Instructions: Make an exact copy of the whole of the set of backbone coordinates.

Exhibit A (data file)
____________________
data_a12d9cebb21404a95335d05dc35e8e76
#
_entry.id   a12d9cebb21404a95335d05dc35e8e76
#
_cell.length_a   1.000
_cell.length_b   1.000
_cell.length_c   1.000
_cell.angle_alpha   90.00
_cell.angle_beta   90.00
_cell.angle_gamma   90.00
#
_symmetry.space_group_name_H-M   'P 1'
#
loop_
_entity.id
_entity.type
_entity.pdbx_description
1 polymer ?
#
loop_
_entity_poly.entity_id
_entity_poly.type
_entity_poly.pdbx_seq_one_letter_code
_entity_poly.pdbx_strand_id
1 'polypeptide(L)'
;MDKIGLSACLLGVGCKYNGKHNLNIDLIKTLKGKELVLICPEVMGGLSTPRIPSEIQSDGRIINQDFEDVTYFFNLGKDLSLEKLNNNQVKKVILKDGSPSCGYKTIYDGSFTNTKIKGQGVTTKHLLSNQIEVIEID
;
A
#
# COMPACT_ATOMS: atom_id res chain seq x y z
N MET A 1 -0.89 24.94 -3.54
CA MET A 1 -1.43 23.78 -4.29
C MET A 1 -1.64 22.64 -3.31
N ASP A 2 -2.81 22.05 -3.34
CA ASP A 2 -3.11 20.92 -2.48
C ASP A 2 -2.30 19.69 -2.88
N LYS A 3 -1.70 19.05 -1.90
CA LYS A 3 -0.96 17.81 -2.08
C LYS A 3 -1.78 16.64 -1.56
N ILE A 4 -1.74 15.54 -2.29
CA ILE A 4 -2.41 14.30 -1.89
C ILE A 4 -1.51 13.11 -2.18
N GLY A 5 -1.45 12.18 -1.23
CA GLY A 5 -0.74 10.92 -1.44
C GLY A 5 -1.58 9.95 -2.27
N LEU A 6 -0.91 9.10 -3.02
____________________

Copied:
data_a12d9cebb21404a95335d05dc35e8e76
#
_entry.id   a12d9cebb21404a95335d05dc35e8e76
#
_cell.length_a   1.000
_cell.length_b   1.000
_cell.length_c   1.000
_cell.angle_alpha   90.00
_cell.angle_beta   90.00
_cell.angle_gamma   90.00
#
_symmetry.space_group_name_H-M   'P 1'
#
loop_
_entity.id
_entity.type
_entity.pdbx_description
1 polymer ?
#
loop_
_entity_poly.entity_id
_entity_poly.type
_entity_poly.pdbx_seq_one_letter_code
_entity_poly.pdbx_strand_id
1 'polypeptide(L)'
;MDKIGLSACLLGVGCKYNGKHNLNIDLIKTLKGKELVLICPEVMGGLSTPRIPSEIQSDGRIINQDFEDVTYFFNLGKDLSLEKLNNNQVKKVILKDGSPSCGYKTIYDGSFTNTKIKGQGVTTKHLLSNQIEVIEID
;
A
#
# COMPACT_ATOMS: atom_id res chain seq x y z
N MET A 1 -0.89 24.94 -3.54
CA MET A 1 -1.43 23.78 -4.29
C MET A 1 -1.64 22.64 -3.31
N ASP A 2 -2.81 22.05 -3.34
CA ASP A 2 -3.11 20.92 -2.48
C ASP A 2 -2.30 19.69 -2.88
N LYS A 3 -1.70 19.05 -1.90
CA LYS A 3 -0.96 17.81 -2.08
C LYS A 3 -1.78 16.64 -1.56
N ILE A 4 -1.74 15.54 -2.29
CA ILE A 4 -2.41 14.30 -1.89
C ILE A 4 -1.51 13.11 -2.18
N GLY A 5 -1.45 12.18 -1.23
CA GLY A 5 -0.74 10.92 -1.44
C GLY A 5 -1.58 9.95 -2.27
N LEU A 6 -0.91 9.10 -3.02